Pride And Prejudice


Question 1: Pride and Prejudice
Chapter 19 concerns Mr Collins's proposal to Elizabeth. Read carefully the exchange between Elizabeth and Mr Collins beginning 'Believe me, my dear Miss Elizabeth' to 'not fail of being acceptable'. Discuss the passage in detail, commenting on its comic aspects, and what the chapter reveals about the characters
and the social environment or world of the novel.

At first glance Chapter 19 is just another cog in the story of Pride and Prejudice, but upon closer inspection it reveals a great many details. Obviously the comical aspects of Mr Collins are what first strikes the reader when they come across this passage, he is very confident, very sure of himself, and completely off the mark. It is something that we as readers can see quite plainly, but it reveals many things about Mr Collins's personality, and its distinct lack of depth. He views his proposal as doing Elizabeth and indeed the whole Bennet family a favour, by allowing them to keep Longbourn Estate in the family so to speak. While his proposal was comical in aspect it was also a looking glass into English society, through his long drawn out protests at Elizabeth's rejection of him he gives the reader an insight into English society and particularly the roles of women. Elizabeth Bennet's character is put to a test by Mr Collins' proposal in Chapter 19, and it passes with flying colours. With great many advantages to be had by marrying Mr Collins, such as security for her sisters and mother after their fathers' death, she still chooses to reject him rather then humble herself before him.

 
Mr Collins's manner in which he proposes to Elizabeth is very matter-of-fact; the proposal itself is more of a business proposition than a marriage proposal in the way that it lacks any emotional expression. The comical aspect of it stems from the abrupt nature of the proposal, Mr Collins having spent very little time with Elizabeth, and in fact only knowing her for less than a week and Mr Collins's complete confidence in obtaining Elizabeth's consent. The very way in which he went about proposing to Elizabeth is comical to a reader in our day and age, as our views on marriage are vastly different to those of the period in question. Elizabeth is a person a strong character with convictions, in contrast to Mr. Collins, who completely lacks the capacity for reflection and self-awareness. The reader laughs at his self-importance and ridiculously obsequious, sycophantic manner. During the passage in question, Elizabeth makes it known to Mr Collins five times that she does not wish to marry him, and never will, but every time her cries fall on ego driven deaf ears.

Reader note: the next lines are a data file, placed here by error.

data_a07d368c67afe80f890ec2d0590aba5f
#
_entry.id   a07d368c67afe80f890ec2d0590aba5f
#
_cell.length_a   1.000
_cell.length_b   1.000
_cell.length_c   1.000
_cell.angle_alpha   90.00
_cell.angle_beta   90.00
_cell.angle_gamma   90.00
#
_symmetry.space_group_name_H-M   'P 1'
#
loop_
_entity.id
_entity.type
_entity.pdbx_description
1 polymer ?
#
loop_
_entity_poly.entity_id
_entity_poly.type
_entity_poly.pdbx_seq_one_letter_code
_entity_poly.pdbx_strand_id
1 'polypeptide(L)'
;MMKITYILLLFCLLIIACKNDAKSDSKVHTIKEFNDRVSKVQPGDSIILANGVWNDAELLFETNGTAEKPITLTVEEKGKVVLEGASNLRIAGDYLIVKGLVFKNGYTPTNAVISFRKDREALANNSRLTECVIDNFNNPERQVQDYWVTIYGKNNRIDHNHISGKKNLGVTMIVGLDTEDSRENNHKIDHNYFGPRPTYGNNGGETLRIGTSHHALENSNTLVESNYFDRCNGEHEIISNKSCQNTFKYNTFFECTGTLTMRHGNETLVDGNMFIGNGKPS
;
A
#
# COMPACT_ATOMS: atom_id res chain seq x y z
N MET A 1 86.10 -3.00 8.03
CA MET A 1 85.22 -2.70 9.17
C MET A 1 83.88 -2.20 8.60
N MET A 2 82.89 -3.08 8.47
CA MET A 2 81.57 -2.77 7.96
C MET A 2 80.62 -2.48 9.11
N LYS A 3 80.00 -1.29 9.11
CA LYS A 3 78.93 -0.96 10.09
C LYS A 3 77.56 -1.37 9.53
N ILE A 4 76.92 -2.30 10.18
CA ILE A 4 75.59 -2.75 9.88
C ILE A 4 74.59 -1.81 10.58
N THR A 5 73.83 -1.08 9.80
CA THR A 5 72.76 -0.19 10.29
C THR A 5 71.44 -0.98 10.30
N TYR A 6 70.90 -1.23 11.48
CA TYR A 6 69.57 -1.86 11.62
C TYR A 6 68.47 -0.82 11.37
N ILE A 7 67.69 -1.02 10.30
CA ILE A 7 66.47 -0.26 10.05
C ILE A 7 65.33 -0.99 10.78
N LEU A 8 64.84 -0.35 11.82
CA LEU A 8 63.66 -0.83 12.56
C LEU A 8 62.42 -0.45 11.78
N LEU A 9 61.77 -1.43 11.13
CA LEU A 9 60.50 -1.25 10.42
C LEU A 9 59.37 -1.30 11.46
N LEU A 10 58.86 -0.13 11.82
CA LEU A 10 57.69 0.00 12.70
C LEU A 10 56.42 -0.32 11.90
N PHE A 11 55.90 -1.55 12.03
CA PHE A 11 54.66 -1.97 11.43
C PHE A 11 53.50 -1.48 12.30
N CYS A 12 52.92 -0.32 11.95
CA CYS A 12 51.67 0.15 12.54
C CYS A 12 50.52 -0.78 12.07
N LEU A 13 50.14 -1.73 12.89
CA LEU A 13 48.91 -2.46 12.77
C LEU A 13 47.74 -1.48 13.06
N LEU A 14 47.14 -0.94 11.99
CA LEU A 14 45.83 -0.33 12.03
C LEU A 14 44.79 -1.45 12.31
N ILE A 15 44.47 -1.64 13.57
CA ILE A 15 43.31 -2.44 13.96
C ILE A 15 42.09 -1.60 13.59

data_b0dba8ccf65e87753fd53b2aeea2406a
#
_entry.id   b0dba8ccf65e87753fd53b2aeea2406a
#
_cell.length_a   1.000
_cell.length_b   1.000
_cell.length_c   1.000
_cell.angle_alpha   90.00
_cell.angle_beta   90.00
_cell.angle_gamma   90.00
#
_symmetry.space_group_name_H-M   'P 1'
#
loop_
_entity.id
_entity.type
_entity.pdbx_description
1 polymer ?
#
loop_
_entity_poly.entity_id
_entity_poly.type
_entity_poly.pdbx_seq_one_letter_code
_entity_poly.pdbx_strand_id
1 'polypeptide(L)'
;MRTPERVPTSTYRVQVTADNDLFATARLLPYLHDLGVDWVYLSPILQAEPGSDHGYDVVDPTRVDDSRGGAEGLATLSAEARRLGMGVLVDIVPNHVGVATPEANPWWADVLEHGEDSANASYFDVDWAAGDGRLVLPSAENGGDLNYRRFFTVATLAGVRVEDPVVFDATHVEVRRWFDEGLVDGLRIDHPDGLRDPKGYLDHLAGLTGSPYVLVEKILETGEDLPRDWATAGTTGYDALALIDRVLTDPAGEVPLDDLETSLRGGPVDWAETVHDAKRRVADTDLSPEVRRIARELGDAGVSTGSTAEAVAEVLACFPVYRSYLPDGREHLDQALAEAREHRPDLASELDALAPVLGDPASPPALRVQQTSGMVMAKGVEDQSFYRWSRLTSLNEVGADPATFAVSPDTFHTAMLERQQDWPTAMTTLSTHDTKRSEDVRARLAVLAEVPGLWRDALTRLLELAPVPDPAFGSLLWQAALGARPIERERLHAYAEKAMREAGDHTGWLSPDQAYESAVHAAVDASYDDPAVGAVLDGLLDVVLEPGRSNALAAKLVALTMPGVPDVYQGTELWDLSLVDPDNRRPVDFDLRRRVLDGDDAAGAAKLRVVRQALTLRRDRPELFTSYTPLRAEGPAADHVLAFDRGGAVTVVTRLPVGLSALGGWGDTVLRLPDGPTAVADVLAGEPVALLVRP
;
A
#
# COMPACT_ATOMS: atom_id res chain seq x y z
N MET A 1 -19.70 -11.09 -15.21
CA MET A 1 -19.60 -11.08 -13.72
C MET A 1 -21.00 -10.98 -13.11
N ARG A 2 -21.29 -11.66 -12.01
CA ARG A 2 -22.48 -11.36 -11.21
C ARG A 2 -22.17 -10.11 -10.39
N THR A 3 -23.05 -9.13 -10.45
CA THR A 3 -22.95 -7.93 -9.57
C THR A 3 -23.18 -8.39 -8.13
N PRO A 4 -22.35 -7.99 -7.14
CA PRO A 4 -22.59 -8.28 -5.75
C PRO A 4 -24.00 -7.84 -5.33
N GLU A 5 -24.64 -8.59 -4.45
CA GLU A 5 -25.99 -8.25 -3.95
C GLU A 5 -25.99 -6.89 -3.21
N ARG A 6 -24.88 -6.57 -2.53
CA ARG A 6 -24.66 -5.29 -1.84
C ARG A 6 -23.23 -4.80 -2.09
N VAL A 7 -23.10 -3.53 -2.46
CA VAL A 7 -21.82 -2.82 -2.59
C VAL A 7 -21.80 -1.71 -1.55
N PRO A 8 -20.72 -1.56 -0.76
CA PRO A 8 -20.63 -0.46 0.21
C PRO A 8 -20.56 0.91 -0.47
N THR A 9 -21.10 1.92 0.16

"As I must therefore conclude that you are not serious in your rejection of me, I shall chuse to attribute it to your wish of increasing my love by suspense, according to the usual practice of elegant females.1"
A statement such as this is laughable to we the readers, and indeed, even to Elizabeth. However Mr Collins's impenetrable shield of confidence and egotism refuses to be penetrated and the above statement is kind of like a protective mechanism that allows Mr Collins to convince himself it will all work out.

The reader is given an insight into many attitudes that people developed around the period of the novel by Mr Collins's proposal. While Mr Collins may appear silly to the reader, he was perhaps well within his rights to believe that Elizabeth would indeed come around to his proposal. In a very male dominated society, it appears that this reflects a great deal as to peoples views on women, objects of desire who may put up a bit of a struggle but they'll come around eventually, they have to, they're expected to. A wife was viewed as a possession, if the couple happened to be in love it was a bonus, but they were generally viewed as something to be selected and purchased. Elizabeth was a remarkable character for her time, she was strong, independent, intelligent and moral, all of these combining to form an exceptional person who was not going to conform to the norms that society placed upon her. Elizabeth is virtually the one exception to the rule in Pride and Prejudice, the only person who steps out of society and all its